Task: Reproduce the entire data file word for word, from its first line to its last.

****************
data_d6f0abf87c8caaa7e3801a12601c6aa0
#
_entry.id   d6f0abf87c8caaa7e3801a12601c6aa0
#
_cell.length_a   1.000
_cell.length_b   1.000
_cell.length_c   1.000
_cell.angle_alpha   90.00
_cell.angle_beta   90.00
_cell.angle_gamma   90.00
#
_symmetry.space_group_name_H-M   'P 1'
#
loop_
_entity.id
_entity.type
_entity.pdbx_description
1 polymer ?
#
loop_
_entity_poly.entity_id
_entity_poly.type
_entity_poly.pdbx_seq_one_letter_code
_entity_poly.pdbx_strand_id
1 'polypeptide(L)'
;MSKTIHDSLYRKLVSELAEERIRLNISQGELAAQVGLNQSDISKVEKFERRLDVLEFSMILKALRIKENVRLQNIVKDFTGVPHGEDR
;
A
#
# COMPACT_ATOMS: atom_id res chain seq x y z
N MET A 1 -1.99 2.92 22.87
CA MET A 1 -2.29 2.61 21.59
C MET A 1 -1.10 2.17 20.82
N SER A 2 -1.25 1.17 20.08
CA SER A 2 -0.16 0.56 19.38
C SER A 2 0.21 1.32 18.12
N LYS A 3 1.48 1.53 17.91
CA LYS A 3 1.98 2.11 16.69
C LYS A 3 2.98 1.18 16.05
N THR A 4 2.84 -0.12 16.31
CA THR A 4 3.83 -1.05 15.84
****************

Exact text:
data_d6f0abf87c8caaa7e3801a12601c6aa0
#
_entry.id   d6f0abf87c8caaa7e3801a12601c6aa0
#
_cell.length_a   1.000
_cell.length_b   1.000
_cell.length_c   1.000
_cell.angle_alpha   90.00
_cell.angle_beta   90.00
_cell.angle_gamma   90.00
#
_symmetry.space_group_name_H-M   'P 1'
#
loop_
_entity.id
_entity.type
_entity.pdbx_description
1 polymer ?
#
loop_
_entity_poly.entity_id
_entity_poly.type
_entity_poly.pdbx_seq_one_letter_code
_entity_poly.pdbx_strand_id
1 'polypeptide(L)'
;MSKTIHDSLYRKLVSELAEERIRLNISQGELAAQVGLNQSDISKVEKFERRLDVLEFSMILKALRIKENVRLQNIVKDFTGVPHGEDR
;
A
#
# COMPACT_ATOMS: atom_id res chain seq x y z
N MET A 1 -1.99 2.92 22.87
CA MET A 1 -2.29 2.61 21.59
C MET A 1 -1.10 2.17 20.82
N SER A 2 -1.25 1.17 20.08
CA SER A 2 -0.16 0.56 19.38
C SER A 2 0.21 1.32 18.12
N LYS A 3 1.48 1.53 17.91
CA LYS A 3 1.98 2.11 16.69
C LYS A 3 2.98 1.18 16.05
N THR A 4 2.84 -0.12 16.31
CA THR A 4 3.83 -1.05 15.84